• Set clear expectations. Start by getting everyone aligned behind the same purpose and goals. Then, managers can provide clear work expectations and performance metrics that make sense to employees. Employees can provide clear information about the help they need from managers to achieve common goals. Finally, colleagues can work together to figure out how to divide the workload and succeed together.
  • Trust others (and they’ll trust you). When you put your trust in people, they feel great. And it makes them want to trust you back. So, model the behavior you’d like to receive. If you’re a manager, trust your employees to make key decisions in their area of expertise. If you’re an employee, trust your manager by candidly discussing your career goals. Working with a colleague? Trust that they’re doing their job to the best of their ability.
  • Treat people like humans. Go beyond job interactions and take an interest in other peoples’ wellbeing. When you make a human connection, you learn what motivates people, why people act the way they do, and what you have in common. It leads to better working relationships, friendship, workplace satisfaction, and compassion. For example, once you know a colleague cares for an elderly parent, you’ll cut them some slack if they miss a meeting to take Mom to the doctor. (And, don’t forget to let others get to know you, too!)
  • Create community. People want fellowship and camaraderie—even if they prefer to work at home. So be intentional about community building. Make time for scheduled digital team lunches, create a book club, play online games together, or have lunch-n-learn sessions about work stuff (or random fun topics.) And, if possible, try to get remote and hybrid teams to meet in person every six months or so.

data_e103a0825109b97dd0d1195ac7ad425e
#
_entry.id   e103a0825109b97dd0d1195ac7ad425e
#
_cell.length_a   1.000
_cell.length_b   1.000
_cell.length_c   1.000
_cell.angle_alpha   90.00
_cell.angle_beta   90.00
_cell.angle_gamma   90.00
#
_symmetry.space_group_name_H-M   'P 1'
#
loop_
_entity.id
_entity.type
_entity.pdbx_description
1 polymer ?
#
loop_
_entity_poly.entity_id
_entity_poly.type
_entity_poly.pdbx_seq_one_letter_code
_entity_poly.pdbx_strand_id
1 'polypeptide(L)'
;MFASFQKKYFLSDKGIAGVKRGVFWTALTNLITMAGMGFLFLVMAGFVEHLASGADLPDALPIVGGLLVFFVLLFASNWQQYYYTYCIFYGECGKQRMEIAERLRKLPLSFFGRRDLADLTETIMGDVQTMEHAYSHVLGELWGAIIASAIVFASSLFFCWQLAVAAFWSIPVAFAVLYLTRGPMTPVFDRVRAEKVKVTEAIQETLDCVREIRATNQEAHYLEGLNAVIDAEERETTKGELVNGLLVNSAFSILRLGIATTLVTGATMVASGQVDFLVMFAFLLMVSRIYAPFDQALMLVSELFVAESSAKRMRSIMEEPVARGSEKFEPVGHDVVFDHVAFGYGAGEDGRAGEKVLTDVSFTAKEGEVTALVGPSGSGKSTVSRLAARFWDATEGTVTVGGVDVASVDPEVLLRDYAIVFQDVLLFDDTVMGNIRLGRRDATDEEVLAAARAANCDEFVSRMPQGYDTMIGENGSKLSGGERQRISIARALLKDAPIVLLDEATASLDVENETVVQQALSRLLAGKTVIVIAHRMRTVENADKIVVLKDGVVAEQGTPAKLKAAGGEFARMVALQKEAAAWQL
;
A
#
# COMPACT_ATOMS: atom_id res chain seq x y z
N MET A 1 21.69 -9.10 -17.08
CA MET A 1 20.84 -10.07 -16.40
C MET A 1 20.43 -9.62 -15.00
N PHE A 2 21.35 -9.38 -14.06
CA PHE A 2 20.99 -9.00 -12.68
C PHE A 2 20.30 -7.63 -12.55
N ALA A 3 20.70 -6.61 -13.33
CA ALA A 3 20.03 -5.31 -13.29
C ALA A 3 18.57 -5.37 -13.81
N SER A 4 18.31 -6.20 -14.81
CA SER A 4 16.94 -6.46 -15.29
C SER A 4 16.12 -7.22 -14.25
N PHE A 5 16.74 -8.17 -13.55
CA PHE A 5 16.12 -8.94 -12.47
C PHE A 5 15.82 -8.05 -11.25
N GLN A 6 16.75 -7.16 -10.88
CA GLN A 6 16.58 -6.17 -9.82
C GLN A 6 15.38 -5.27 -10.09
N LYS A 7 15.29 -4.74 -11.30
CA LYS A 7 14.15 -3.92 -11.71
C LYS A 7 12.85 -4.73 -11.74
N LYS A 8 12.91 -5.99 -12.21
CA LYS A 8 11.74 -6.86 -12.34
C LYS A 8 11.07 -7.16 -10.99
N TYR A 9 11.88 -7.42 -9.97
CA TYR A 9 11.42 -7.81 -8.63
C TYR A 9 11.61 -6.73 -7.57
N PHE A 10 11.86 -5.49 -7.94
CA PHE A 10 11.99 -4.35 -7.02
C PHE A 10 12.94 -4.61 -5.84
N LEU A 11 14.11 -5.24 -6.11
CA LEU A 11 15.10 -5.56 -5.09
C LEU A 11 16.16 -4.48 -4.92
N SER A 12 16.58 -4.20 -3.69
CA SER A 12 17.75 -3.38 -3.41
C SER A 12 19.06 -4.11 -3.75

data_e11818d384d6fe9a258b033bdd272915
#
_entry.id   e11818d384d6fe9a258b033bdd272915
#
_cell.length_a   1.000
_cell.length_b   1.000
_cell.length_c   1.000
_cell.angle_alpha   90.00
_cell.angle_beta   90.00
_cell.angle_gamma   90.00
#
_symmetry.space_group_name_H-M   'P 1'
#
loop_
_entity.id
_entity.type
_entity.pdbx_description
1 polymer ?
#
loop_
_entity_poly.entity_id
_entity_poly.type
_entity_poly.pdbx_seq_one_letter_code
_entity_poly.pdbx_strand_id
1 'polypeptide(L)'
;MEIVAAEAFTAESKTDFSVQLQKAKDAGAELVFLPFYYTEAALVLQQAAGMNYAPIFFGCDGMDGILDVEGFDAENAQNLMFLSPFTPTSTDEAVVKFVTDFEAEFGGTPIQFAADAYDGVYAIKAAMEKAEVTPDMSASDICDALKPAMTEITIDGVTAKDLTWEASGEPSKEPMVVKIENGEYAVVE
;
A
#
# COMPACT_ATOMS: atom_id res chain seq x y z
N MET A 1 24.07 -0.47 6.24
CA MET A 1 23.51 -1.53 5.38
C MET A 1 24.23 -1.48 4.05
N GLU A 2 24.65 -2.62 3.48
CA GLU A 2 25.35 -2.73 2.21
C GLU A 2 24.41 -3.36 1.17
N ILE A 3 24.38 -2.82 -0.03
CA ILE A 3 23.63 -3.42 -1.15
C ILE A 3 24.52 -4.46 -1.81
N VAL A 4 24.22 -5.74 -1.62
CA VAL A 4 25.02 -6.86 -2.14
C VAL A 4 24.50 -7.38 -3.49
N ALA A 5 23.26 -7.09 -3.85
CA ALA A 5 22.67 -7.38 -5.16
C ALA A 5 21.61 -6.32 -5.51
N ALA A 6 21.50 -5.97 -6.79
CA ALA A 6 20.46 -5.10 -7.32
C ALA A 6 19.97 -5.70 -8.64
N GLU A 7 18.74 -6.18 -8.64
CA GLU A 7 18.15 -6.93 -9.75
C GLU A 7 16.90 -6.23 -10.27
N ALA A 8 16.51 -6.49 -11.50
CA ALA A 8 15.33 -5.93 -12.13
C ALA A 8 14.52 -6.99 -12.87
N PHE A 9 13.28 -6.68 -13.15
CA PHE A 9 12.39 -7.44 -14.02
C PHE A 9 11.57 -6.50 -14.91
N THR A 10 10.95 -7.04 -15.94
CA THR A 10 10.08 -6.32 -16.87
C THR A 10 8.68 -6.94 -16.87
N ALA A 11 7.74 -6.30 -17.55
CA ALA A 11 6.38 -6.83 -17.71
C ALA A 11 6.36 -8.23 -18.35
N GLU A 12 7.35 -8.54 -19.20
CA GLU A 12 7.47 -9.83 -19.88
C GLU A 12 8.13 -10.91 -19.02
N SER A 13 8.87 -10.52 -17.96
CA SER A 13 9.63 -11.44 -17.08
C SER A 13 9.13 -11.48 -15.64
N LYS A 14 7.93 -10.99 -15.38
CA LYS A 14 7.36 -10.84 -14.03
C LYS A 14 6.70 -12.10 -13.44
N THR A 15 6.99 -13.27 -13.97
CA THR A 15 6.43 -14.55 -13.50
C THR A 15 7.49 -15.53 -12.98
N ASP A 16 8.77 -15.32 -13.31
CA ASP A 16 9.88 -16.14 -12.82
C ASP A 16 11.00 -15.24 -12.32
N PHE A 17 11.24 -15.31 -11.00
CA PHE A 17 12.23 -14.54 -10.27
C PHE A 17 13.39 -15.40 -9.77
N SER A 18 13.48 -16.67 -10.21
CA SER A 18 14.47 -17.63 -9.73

• Communicate, communicate, communicate. Transparent, clear, and inclusive communication empowers a team to do their best work. It creates an environment where everyone is comfortable sharing their ideas. Whether you’re sending an email to a single colleague or presenting to the whole team, focus on clarity. Don’t be afraid to be detailed. And, finally, remember to choose the right medium for each message (Is it ok to email this information or would a quick call be better?).
  • Assume good intent. Most people want to do a good job, and they want to be good colleagues—so when a problem comes up, give people the benefit of the doubt. (As they said in the 80s “trust but verify.”) Especially on dispersed teams, things can be easily misconstrued over email or Slack. If something is worrying you, assume it’s a misunderstanding, and get clarification. If it’s really an issue, you can discuss how to resolve it.